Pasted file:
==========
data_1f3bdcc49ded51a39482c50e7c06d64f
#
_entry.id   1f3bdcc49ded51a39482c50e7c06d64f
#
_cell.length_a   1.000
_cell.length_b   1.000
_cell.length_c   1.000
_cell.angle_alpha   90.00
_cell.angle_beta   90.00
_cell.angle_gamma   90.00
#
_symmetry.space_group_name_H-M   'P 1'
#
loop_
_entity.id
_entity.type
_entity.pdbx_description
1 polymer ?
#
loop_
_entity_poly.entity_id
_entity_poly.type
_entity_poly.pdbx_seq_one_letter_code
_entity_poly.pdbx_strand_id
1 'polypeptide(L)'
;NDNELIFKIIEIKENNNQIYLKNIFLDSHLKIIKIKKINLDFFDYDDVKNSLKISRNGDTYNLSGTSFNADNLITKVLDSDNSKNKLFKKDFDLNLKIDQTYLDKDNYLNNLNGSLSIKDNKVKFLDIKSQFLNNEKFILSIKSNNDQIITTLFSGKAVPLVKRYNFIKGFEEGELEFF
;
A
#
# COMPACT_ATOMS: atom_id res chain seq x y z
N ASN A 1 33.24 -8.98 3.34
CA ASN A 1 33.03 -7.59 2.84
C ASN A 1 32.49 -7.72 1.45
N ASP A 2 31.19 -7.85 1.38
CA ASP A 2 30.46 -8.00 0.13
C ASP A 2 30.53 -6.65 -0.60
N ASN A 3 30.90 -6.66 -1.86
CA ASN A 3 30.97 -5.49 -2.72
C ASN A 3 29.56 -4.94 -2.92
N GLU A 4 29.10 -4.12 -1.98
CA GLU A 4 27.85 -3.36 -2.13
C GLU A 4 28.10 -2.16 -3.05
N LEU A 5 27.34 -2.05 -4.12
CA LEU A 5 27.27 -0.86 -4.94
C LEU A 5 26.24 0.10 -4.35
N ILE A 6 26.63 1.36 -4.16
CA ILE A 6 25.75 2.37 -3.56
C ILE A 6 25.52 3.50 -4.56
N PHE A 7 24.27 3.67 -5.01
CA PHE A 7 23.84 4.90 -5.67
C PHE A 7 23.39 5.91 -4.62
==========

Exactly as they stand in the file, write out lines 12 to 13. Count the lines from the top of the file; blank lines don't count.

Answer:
_symmetry.space_group_name_H-M   'P 1'
#